Many animal lovers wonder if they would be able to keep a wild animal as a pet at one time or another. Whether they came across an injured baby animal or simply thought it would be fun to own an unusual pet, it’s a common thought. While ermines resemble ferrets, however, they are completely different. In this article, we’ll talk about what you need to consider before you try to keep an ermine in captivity.
What You'll Learn Today
Can Ermines Be Kept As Pets?
Ermines, while cute and fuzzy, do not make good pets. They might look sweet, but they are wild, fierce predators.
Ermines have extremely sharp teeth and claws, which they use to trap and kill their prey in the wild. They also have a ton of energy and move quickly, which makes them tricky to live with.
While owning a wild animal like a weasel is not illegal according to federal law, most states have restrictions governing the practice. Several states specifically prohibit owning ermines, such as California, Hawaii, NYC, and Washington, D.C.
Here are some of the reasons to think twice before owning a stoat:
Ermines are Aggressive
All weasels are carnivores and prolific hunters. This cannot be bred or trained out of them.
Although ermines are small, they have been known to take down and kill animals up to ten times their size. They simply cannot be trusted around pets and children.
Ermines Need a lot of Food
These little creatures consume two-thirds of their body weight in food each day. They are constantly running around and expend a ton of energy, so it makes sense that they need to replenish often.
Attempts to breed and domesticate ermines in the past have failed, partly because it’s difficult to keep up with their feeding needs. Stoats only eat meat, and they much prefer to hunt and kill their meals themselves.
They Make Terrible Roommates
Even if their energy level or aggressive nature doesn’t bother you, surely their hygiene habits will. Ermines spray a foul-smelling liquid as a defense mechanism when they feel threatened or are hunting. Many people liken the odor to a skunk smell.
Ermines Hunt Anytime
In the wild, ermines hunt even when they are not hungry. Since they largely depend on luck to spot their next meal, stoats will hunt and kill their prey whenever they can.
Ermines often tuck extra food away to ensure there is a consistent supply – especially for the winter when food can be scarce.
It’s Bad For the Ecosystem
Ermines are considered invasive in many areas due to their breeding capabilities and relentless hunting skills. If you decide to own one and it somehow gets loose outside, it could have a devastating effect on the local ecosystem.
Can You Tame an Ermine?
Countless examples of humans attempting to tame and keep exotic animals as pets exist, but the fact remains that they will always be wild. No amount of training or domesticating can change that.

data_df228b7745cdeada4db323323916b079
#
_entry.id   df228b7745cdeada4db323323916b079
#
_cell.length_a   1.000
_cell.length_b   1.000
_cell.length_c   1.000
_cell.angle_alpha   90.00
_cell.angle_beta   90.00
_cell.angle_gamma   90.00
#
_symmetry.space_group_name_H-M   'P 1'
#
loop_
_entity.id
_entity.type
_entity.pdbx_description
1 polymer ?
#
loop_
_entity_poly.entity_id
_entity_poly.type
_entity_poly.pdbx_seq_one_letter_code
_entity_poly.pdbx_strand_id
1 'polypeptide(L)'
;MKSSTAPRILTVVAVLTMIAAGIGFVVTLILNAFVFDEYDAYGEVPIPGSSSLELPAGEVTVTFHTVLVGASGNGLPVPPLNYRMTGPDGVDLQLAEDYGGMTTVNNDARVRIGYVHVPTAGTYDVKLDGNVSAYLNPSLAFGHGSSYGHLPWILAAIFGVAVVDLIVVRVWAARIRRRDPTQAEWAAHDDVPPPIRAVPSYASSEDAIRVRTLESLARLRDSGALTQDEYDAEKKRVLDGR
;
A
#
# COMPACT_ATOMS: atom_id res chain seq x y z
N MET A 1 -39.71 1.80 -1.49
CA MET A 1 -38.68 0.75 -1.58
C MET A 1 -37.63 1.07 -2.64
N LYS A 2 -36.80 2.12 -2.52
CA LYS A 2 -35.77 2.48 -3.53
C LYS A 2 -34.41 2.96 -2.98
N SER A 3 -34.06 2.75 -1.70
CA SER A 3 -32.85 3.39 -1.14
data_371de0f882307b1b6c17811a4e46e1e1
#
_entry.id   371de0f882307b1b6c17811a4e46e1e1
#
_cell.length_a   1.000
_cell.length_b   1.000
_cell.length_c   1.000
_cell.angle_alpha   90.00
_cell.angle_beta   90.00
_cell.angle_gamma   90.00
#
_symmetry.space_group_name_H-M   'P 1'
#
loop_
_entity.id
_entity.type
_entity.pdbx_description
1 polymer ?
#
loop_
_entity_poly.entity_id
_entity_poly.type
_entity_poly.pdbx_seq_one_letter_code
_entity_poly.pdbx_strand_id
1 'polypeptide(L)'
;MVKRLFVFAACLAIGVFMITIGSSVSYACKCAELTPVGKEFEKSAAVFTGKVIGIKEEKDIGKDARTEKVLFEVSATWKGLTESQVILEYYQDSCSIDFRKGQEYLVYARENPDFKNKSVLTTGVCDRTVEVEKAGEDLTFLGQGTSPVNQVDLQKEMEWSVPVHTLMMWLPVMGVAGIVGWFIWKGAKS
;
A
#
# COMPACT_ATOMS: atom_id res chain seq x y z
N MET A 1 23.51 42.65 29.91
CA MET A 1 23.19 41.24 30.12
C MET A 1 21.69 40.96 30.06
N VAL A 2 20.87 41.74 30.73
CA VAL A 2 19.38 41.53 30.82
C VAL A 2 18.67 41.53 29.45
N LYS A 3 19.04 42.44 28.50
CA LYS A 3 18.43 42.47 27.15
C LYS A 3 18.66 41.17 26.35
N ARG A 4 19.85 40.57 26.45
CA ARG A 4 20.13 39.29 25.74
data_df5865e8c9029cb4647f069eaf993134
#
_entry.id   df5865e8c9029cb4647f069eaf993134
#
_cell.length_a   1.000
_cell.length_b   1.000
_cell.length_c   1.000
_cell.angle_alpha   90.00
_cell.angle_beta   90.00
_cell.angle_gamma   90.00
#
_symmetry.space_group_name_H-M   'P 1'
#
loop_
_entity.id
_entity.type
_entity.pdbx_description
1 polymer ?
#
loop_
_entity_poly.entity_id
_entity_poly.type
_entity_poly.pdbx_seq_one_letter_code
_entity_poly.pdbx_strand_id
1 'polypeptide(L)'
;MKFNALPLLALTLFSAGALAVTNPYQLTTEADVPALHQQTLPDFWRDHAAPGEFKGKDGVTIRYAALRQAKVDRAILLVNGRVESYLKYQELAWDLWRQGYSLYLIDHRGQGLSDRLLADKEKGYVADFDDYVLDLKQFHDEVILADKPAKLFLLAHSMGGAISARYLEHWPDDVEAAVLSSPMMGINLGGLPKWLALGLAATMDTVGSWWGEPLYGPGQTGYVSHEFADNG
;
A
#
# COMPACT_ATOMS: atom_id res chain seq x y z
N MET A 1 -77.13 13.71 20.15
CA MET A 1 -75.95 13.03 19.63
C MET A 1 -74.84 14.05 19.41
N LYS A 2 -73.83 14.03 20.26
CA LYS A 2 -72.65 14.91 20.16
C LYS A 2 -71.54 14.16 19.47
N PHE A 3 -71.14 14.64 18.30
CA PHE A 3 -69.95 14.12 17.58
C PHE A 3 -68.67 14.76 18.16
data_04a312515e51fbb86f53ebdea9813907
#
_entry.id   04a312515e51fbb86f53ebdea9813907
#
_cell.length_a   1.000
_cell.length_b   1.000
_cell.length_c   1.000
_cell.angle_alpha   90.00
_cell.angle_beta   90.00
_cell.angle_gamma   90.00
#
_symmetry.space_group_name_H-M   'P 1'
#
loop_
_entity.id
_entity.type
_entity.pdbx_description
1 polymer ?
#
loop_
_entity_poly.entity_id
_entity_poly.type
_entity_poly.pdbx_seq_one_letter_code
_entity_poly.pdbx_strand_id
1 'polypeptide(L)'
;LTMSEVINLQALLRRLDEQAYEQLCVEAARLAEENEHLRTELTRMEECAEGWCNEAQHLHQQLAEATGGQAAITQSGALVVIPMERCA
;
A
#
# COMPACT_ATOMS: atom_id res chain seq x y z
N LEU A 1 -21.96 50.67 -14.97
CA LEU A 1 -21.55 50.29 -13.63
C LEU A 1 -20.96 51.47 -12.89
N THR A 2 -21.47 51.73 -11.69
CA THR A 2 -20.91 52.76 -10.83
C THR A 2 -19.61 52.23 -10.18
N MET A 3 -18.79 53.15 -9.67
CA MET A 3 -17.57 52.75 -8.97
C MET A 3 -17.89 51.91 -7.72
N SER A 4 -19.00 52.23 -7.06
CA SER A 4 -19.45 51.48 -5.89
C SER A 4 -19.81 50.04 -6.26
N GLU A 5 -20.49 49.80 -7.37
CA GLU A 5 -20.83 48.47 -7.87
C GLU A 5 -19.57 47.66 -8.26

Ermines shed their normal brown fur in exchange for pure white coats in the winter. Since people have attempted to keep ermines and farm them for their fur, we have evidence of how they behave in captivity.
While captive, stoats experience a high level of stress – so much so, that their fertility is affected. The handful of times that ermine breeding has been attempted, it did not result in enough births to succeed in the trade.
When raised from a kit, it’s true that ermines are tamer and can get used to being around humans. However, they still have natural instincts and aggressive tendencies that are unpredictable at best.
What Do You Feed Ermines?
It’s possible to get a special license to own an ermine. This typically happens when an orphaned or injured stoat is found in the wild.
Although it’s better for the creature to be taken to a wildlife sanctuary and hopefully reintroduced into the wild after recovery, it may take time to find an organization to take the stoat.
If the ermine is a baby, it will need special milk designed for them. If they have teeth, they can be fed small pieces of turkey or chicken along with the milk.
Once the stoat is old enough, it can feed on freshly killed mice or other raw meat, under the guidance of a veterinarian. Weasels in captivity drink water, typically in sipper bottles, since they often knock things over.
What About a Ferret?
While stoats don’t make great pets, one of their furry cousins can be a wonderful alternative. Ferrets, like ermines, minks, and badgers, also belong to the mustelid family and have similar characteristics.
Unlike ermines, though, ferrets have great temperaments when raised properly. Overall, they are very social animals who bond well with and love to be around their human family.
Ferrets also tend to be very playful and enjoy having fun with other ferrets and humans. But when they aren’t playing or eating, they spend a lot of time sleeping, and some can be quite snuggly.
Another trait that sets ferrets apart from stoats is their ability to train. Ferrets, like ermines, are highly intelligent creatures with a large capacity to learn. The difference is that ferrets are also people-pleasers, and seem to enjoy performing commands.
Ermines are adorable weasels that are fun to watch, which is partly why people are fascinated with them. Ozzy the Weasel is an example of a rescued ermine who went viral for his sweet, entertaining antics. If you haven’t seen him, check out one of his videos:
But no matter how cute some of the videos are, as Ozzy’s owner says:
“A weasel is not a pet. They hate being locked up, they’re not friendly when hungry. Don’t get one. Seriously. Ozzy is a special case rescue baby. Cute, but deadly.”